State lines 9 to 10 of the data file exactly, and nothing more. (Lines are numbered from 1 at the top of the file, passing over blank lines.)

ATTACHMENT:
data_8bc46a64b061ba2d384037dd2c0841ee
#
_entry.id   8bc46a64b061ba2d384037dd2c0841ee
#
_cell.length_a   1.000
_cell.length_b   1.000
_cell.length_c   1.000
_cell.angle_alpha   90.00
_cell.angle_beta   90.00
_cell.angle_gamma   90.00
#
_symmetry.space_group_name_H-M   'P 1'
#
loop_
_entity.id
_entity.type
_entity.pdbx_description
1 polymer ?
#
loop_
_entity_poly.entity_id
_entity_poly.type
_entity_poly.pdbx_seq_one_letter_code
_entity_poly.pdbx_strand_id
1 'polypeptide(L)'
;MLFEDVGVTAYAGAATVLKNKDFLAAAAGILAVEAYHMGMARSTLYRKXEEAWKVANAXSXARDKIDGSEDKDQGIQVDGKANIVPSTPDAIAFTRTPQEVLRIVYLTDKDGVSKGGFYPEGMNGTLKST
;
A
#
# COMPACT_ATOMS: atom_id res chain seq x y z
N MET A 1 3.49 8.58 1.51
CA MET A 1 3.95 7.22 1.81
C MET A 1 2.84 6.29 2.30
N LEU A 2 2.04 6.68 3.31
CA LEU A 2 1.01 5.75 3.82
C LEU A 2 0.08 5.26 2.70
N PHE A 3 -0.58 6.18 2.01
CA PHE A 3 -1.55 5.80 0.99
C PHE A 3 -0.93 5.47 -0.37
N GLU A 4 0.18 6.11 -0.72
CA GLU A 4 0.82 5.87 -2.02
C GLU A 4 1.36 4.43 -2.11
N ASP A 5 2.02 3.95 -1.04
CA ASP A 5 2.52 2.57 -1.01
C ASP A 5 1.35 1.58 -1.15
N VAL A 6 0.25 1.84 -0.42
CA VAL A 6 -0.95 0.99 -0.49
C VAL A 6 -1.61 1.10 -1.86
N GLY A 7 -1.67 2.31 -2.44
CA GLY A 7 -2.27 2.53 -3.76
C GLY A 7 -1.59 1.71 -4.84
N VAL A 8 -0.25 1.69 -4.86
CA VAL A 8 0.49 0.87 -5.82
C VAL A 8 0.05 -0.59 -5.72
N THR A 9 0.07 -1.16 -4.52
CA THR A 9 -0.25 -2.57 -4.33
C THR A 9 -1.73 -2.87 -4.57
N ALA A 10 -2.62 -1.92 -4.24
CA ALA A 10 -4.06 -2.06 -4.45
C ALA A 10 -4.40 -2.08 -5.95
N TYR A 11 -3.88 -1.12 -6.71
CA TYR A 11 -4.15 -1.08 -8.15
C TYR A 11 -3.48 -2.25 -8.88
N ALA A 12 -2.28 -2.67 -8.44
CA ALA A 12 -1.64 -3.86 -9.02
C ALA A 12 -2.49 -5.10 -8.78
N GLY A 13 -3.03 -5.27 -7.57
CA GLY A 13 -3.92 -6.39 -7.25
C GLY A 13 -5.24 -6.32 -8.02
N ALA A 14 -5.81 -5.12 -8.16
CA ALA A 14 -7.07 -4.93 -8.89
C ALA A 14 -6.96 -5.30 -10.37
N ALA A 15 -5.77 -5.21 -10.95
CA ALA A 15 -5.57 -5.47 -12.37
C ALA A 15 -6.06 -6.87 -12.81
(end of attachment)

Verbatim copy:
_cell.angle_beta   90.00
_cell.angle_gamma   90.00